28 May 2013

24-28 May 2013: Nashville, US

I am not sure why I wanted to visit Nashville, but the idea hit me and I couldn’t let it go (probably because of the programme 'Nashville').  In any case I decided it was time to visit and visiting during a long weekend seemed the best idea.  I did do some prep beforehand, such as booking a night at Bluebird Café (which sold out within 20mins of tickets going on sale), booking a night at the Grand Ole Opry, and just doing some research about what to see and do.

Nashville is the corner stone of country music in America - the long list of entertainers coming from here is immense.  The first day or so I spent walking around and just getting my bearings – I then joined up with a walking tour and then a hop on/off trolley bus.  Some of the things I recommend doing/seeing include:

Ryman Auditorium
One of the most famous concert halls in the history of country music, this auditorium still hosts live music events.

Grand Ole Opry
The Grand Ole Opry is known for creating one-of-a-kind entertainment experiences for audiences of all ages. It's where unforgettable moments happen every week...moments like the night Little Jimmy Dickens scaled a ladder to invite Trace Adkins to become an Opry member. With country music's new stars, superstars, and legends live on stage, you never know what'll happen next.

Bluebird Café
The Bluebird Café is one of the world’s preeminent listening rooms and the venue has gained worldwide recognition as a songwriter’s performance space where the “heroes behind the hits” perform their own songs; songs that have been recorded by chart-topping artists in all genres of music.  Their reputation as a listening room is based on the acoustic music that is their signature style. 

Country Music Hall of Fame and Museum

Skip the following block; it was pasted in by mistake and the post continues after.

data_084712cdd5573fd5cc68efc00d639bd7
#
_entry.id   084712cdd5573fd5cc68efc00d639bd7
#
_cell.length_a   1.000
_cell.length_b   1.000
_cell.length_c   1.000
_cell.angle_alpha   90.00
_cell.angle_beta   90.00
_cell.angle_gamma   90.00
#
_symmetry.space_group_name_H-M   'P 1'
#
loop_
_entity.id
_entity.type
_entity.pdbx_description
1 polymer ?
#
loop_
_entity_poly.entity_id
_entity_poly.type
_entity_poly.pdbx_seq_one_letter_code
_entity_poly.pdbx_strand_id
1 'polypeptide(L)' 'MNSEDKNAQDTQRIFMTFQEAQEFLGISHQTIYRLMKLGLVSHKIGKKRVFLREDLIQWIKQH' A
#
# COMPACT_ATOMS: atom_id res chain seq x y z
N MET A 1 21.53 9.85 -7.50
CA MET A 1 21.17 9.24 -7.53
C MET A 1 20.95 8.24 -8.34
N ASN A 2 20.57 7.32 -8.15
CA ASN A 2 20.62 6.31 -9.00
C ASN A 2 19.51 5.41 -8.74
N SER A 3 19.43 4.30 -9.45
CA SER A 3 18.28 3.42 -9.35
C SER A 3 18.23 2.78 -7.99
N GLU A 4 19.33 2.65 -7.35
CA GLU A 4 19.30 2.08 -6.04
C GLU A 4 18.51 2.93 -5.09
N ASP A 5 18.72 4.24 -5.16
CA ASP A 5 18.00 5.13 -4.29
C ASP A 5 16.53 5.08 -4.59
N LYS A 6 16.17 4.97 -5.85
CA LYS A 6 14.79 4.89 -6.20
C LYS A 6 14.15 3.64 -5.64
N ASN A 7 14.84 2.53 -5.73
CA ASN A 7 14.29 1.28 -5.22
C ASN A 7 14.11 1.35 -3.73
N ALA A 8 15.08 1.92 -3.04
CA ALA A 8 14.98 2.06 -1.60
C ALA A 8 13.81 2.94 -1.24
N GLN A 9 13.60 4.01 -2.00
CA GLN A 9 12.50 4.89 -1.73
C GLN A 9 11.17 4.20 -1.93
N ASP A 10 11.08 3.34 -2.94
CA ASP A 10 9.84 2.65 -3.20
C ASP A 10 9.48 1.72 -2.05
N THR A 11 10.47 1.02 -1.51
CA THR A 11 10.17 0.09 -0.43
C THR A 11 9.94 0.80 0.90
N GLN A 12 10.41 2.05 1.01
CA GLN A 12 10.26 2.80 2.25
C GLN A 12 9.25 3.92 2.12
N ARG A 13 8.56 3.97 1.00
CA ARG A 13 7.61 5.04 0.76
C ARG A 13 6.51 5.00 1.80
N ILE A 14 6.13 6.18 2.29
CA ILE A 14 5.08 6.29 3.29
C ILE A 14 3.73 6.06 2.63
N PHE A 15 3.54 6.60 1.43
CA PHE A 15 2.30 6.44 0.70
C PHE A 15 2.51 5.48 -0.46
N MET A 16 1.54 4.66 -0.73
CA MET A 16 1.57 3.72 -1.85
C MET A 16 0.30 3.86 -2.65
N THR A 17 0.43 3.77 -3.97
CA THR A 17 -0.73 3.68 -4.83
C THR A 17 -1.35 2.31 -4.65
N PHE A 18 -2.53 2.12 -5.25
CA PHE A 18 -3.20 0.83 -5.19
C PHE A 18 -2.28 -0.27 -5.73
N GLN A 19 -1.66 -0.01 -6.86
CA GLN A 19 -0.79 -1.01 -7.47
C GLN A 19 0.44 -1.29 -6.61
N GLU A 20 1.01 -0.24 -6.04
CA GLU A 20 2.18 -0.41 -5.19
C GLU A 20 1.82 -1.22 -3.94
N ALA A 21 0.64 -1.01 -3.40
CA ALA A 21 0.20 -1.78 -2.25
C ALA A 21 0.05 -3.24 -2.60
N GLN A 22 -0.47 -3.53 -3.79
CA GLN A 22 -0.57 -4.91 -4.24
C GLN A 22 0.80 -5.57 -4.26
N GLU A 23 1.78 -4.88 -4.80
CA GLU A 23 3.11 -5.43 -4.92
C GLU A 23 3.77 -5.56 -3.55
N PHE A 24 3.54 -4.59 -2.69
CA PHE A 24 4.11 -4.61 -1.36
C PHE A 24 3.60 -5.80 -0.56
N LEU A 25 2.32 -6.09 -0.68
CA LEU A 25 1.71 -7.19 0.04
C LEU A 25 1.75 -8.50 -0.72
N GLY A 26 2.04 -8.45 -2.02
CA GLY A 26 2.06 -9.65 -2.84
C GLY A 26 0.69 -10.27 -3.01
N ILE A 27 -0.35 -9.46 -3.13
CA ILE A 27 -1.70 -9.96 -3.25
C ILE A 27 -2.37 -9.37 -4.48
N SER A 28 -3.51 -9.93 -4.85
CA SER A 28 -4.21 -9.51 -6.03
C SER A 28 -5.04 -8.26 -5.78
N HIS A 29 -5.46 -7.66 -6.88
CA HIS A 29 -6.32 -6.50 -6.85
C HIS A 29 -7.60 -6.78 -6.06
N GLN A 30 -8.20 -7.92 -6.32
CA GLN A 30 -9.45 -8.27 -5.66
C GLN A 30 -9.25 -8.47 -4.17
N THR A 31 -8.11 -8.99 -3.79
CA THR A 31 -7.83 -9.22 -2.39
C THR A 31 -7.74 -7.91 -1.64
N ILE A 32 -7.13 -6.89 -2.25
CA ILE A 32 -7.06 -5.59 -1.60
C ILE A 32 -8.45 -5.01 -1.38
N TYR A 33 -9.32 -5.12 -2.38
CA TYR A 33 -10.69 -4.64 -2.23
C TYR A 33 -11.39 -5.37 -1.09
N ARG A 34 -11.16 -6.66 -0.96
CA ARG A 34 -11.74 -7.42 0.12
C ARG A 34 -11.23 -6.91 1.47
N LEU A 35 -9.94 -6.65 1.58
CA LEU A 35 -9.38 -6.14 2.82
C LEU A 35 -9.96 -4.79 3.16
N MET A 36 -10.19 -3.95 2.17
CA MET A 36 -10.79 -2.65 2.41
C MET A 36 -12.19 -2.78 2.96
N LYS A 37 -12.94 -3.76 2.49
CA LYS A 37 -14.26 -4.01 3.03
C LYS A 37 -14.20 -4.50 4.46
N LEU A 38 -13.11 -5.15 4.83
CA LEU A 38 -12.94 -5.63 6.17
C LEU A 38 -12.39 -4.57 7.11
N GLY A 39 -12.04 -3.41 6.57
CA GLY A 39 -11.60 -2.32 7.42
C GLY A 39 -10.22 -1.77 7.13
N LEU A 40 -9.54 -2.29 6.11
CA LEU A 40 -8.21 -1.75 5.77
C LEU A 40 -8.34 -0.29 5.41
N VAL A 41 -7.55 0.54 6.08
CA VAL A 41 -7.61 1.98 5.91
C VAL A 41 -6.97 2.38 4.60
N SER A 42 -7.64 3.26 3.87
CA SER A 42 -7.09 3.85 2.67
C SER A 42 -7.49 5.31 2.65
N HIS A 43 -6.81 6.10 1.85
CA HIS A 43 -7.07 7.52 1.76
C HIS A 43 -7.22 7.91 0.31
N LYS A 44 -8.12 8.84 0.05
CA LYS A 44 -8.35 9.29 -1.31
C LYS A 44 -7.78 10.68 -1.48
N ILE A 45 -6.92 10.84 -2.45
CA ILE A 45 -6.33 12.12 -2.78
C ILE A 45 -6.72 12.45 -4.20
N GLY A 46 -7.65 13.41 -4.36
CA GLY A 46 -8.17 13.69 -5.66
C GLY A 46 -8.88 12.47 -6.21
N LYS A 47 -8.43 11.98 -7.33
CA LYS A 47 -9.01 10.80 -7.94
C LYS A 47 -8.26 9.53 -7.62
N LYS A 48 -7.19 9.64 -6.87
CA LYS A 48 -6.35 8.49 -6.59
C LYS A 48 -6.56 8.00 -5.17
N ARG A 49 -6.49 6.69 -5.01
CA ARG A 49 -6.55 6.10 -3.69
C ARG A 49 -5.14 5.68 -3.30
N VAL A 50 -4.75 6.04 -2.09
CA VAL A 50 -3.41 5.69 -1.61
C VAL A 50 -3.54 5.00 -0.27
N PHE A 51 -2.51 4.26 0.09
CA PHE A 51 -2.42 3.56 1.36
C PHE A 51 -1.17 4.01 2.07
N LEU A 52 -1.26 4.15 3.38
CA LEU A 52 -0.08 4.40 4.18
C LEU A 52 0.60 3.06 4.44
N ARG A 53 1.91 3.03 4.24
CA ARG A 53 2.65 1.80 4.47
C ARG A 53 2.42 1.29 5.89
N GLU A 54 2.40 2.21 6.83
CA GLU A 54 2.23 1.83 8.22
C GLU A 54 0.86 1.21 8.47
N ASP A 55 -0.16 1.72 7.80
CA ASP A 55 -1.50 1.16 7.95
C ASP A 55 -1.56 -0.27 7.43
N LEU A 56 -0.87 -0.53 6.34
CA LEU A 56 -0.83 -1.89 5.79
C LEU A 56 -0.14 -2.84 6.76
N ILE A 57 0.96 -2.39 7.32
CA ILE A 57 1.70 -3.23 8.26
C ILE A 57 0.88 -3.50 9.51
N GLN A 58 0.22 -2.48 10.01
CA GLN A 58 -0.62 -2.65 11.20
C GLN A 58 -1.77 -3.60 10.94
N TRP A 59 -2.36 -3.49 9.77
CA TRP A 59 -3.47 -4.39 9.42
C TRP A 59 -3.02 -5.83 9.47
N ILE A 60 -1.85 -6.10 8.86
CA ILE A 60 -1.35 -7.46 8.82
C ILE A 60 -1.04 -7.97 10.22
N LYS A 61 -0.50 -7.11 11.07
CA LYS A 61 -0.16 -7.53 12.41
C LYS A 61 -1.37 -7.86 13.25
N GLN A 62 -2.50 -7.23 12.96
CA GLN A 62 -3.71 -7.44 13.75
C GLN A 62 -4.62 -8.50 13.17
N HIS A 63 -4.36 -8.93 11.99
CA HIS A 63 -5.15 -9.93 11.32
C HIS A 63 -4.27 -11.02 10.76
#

This museum highlights the history of country music from its birthplace in the Music City to present-day.

Walkin' Nashville - Music City Legends Tourhighlights from this walking tour include
  • Printers Alley - small, gritty street lined with some of Nashville's best bars and restaurants
  • Hatch Show Print – one of the oldest working letterpress print shops in America. Located in a historic building at 316 Broadway in the heart of downtown Nashville, Hatch Show Print has produced posters for performers ranging from B.B. King to Dolly Parton
Hop On/Off trolley bus highlights include:
  • Bicentennial Capitol Mall State Park – the Bicentennial Mall stretches through downtown Nashville, on the north side of the State Capitol Grounds. It covers 19 acres and contains numerous exhibits of Tennessee history and geography.  There are also bells that ring on the hour every hour.
  • Centennial Park - the Parthenon stands as the centerpiece of Centennial Park.  Alan LeQuire's 1990 re-creation of the Athena statue is the focus of the Parthenon just as it was in ancient Greece. The building is a full-scale replica and the statue of Athena is cuirassed and helmeted, carries a shield on her left arm and a small (6ft) statue of Nike (Victory) in her right palm, and stands 42ft (13m) high, and gilt with more than eight pounds of gold leaf
Even though it was May, it was hot (85 degrees or so)….so I hate to think what the temps would be in the middle of summer!  I also ended up doing some shopping – who could leave Nashville without getting a pair of country and western boots – and of course ended up in a few of the many bars that upcoming and ‘wannabe’ country singers perform in (the most famous being ‘Tootsies’).

Downtown Nashville is more geared for the party animal and/or country music fan – there are lots of bars and a lot of drinking is done till the early hours of the morning. I would recommend coming and seeing this neck of the woods, but it is not really anything like the show ‘Nashville’ and I wouldn’t stay more than 2-3 days if you don’t have your own transport.  Many attractions are out of town and you either need a taxi or your own car.

But it is what it is, and you can just feel the fervor and love country music fans have for this place.